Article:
Sacra Jura: Literature, law, and piety in the era of Magna Carta
This dissertation examines the literatures of political complaint and pastoral care in thirteenth-century England, demonstrating how the languages of legal reformation and spiritual correction, intrinsic to royal and diocesan statutes as well as complaint verse and preachers’ aids, shape late medieval notions of political community. The project focuses specifically on the multilingual verses of the Second Barons’ War, a civil conflict that divided England in the 1260s even as it promulgated a rhetoric of justice, communal integrity, and nativist privilege. By turning to the multilingual textual environments that preserve these verses, the dissertation shows how the vision of sacred communitas associated with later works like William Langland’s Piers Plowman emerges over a century earlier, in a political discourse poised at the intersection of secular and religious reform movements. In tracing how this rhetoric partakes in the violence of civil war, the project seeks to complicate the ideals of the “community of the realm” by examining their underpinnings in battles for legal enfranchisement and jurisdictional autonomy. ^ The first chapter establishes the methodology of the dissertation by examining the advent of the “political song” in the antiquarian practices of the late eighteenth and nineteenth centuries, showing how the editing of these verses shapes understandings of their historical content and poetic form. Chapter Two explores the interaction between religious and secular reform through the literature devoted to the leader of the Second Baron’s Revolt, Simon de Montfort. In fashioning the earl as a secular crusader, the chapter argues, these texts configure the res publica as a similarly disciplined body, modeled on the violence of the chivalric hero and the rigor of the reformist churchman. The third chapter considers questions of jurisdiction and lordship from the perspective of pastoral reform, using Robert Grosseteste’s Chasteau d’Amour to extend the previous chapter’s discussion of ethics, property rights, and just rule. The Middle English debate poem The Owl and the Nightingale serves as the focus of the final chapter. Examining Oxford, Jesus College, MS 29, the chapter suggests that the poem and its manuscript environs highlight the balance of nature and art that stands at the heart of medieval conceptions of political virtue. ^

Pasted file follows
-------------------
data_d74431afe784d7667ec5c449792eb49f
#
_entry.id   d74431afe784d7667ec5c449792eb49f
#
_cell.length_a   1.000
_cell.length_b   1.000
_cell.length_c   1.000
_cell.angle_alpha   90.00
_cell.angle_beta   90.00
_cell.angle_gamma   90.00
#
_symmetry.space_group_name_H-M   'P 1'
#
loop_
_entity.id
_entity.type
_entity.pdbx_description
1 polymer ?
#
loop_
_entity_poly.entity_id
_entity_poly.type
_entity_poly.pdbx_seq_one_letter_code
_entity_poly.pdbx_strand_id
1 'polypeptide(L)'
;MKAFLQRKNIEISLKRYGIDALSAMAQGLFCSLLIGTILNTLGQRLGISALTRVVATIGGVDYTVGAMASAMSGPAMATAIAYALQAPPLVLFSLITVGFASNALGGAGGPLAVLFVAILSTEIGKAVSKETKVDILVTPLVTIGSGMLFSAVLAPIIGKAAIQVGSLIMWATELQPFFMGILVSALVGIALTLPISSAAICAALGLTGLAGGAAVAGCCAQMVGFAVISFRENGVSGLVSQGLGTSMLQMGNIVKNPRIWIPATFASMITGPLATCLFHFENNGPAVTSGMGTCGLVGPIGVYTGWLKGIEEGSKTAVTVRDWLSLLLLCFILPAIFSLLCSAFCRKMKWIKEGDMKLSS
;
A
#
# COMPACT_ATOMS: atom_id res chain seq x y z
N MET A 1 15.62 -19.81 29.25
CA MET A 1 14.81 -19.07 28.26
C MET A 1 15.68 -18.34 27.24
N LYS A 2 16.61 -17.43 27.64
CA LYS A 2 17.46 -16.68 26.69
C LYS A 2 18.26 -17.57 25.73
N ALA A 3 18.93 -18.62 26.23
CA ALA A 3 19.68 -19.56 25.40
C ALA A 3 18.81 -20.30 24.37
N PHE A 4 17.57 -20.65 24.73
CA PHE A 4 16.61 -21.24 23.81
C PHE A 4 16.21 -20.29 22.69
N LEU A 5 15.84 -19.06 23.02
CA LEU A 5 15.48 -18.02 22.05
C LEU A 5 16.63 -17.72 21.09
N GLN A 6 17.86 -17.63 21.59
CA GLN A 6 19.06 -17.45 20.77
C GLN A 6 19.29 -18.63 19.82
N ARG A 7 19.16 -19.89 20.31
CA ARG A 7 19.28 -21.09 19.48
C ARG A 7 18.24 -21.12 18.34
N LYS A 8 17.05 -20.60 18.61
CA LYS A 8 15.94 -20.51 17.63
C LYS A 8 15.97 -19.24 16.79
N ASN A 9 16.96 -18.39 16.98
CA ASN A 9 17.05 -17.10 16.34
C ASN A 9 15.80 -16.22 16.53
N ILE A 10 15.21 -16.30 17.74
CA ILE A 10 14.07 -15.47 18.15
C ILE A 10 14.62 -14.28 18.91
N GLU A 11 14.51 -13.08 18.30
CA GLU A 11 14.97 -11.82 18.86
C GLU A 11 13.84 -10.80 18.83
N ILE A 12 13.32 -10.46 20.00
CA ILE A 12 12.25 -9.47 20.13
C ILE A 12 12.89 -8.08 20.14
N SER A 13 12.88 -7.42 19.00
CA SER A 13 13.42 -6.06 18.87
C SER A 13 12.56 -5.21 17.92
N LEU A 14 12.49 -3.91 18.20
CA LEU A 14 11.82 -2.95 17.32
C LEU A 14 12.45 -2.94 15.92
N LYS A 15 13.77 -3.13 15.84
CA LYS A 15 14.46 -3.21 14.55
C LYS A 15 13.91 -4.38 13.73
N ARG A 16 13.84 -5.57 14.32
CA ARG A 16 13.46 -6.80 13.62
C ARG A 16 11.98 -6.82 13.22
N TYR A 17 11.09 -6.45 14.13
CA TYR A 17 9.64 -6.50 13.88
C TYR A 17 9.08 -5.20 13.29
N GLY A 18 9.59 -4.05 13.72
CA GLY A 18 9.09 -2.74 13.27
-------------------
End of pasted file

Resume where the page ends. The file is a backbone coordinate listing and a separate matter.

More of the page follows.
Literature, Medieval|History, European|Literature, English
Jahner, Jennifer, "Sacra Jura: Literature, law, and piety in the era of Magna Carta" (2012). Dissertations available from ProQuest. AAI3509076.